Over time, businesses and organisations tend to organically build up the best teams to get the necessary work done. It’s rare that you’ll hire all your ideal employees at the same time, and it’s even more rare that all of your best performers will stay for the long run.
Most people can be replaced, but this tends to be a costly process and can really set the rest of your team back. Long term employees have more specific experience and work more seamlessly with your existing processes, so how can you discourage them from eventually looking elsewhere for work?
1) Have a strong induction process
Research shows that going through a specific introductory program when joining a new employer increases the retention rate for new employees by nearly 60%. Making people less anxious and overwhelmed when they start a new job makes them retain new information more easily and pick up skills faster, so you should plan a consistent method of doing this.
2) Keep the process going
A new employee will not be in the same position as a veteran after just a week, or even a few months. If you really need to improve your retention rate, you need to focus on maintaining and building a connection with new staff for a long time after they first join.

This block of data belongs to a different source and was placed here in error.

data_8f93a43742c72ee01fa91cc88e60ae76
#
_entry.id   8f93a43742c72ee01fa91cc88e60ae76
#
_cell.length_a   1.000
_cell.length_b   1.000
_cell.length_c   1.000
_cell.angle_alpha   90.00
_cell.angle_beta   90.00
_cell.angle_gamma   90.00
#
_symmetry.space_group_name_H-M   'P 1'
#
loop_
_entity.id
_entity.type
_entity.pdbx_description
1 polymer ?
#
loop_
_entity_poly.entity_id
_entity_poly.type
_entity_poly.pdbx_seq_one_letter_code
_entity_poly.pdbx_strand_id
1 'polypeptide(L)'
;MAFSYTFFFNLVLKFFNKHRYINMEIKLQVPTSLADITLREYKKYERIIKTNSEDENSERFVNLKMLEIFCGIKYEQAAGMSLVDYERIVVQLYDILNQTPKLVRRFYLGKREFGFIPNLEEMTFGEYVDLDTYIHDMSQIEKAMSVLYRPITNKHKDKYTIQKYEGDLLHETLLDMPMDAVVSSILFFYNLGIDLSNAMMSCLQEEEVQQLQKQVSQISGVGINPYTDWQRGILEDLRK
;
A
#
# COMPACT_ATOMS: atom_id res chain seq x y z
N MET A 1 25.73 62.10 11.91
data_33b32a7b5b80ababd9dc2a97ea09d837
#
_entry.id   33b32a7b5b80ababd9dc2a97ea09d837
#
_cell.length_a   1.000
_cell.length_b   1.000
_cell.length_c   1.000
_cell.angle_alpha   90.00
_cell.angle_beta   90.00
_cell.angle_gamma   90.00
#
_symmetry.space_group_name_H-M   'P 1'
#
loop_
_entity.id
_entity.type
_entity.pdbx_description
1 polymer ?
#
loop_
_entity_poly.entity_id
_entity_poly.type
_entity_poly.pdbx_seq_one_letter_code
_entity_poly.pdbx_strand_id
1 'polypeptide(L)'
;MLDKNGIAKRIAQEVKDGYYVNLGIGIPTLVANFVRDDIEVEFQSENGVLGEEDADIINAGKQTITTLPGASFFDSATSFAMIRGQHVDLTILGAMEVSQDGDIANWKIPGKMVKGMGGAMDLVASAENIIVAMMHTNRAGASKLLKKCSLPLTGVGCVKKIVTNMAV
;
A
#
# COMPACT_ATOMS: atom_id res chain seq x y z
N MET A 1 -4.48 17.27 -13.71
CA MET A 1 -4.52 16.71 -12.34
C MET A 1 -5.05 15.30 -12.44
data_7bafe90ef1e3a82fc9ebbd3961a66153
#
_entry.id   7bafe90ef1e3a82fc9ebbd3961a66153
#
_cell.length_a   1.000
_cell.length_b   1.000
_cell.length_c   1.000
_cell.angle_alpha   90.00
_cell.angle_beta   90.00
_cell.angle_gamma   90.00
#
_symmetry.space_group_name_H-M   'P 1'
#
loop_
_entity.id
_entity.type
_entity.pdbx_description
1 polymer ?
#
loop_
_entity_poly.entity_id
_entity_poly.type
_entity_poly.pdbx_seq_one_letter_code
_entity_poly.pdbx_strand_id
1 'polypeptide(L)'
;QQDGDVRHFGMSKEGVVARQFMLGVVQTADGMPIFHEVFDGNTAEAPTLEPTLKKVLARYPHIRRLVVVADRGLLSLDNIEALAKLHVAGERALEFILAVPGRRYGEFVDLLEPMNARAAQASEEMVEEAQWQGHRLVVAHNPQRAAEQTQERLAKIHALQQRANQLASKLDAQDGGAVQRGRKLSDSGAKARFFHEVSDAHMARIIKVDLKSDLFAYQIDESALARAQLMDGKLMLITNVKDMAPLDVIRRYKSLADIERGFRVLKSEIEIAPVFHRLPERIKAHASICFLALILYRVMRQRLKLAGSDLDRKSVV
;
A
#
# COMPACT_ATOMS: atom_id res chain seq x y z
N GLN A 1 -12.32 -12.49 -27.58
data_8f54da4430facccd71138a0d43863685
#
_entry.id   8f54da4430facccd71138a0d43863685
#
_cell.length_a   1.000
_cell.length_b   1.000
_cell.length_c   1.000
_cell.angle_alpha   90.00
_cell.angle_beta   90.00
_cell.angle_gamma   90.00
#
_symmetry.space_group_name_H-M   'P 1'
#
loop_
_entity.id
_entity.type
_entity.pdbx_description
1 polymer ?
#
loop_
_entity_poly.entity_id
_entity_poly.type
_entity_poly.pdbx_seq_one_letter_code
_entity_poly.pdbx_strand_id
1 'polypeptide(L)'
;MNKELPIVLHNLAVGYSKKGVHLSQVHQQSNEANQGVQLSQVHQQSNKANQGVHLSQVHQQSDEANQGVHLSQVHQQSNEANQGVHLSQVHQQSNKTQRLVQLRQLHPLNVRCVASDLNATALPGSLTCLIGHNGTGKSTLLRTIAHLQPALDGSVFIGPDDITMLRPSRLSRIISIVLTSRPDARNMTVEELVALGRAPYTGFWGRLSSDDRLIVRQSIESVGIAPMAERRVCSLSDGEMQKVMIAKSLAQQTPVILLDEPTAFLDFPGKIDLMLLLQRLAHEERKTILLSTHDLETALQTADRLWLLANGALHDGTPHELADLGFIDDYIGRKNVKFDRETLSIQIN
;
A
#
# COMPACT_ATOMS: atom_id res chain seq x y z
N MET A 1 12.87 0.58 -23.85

3) Give people new career options
It’s natural for your employees, like everyone else’s, to occasionally feel the desire to go into a completely new area. The best way to combat this is to show people that it’s not necessary to leave your organisation in order to find fulfilment in a new area. Consider a system or resource that asks employees what their career goals are and offers alternative paths within your business that they might be interested in.
4) Communicate and connect
As a leader, manager or HR professional, you may not be able to communicate effectively with every employee using the exact same approach. Long-term employees may need to hear different messages to keep them motivated, as they are looking at things from a different perspective than those who are new to the workforce.
5) Add a sense of fun
Don’t forget that your team should be enjoying themselves at work, including when you’re trying to engage them in self-development and stop them taking their talent elsewhere. You may actually be able to turn self-training into a multiplayer game within your organisation, which gives the whole process a fun edge and keeps players interested. This might be a large investment, but it has proved a hugely successful strategy in some cases.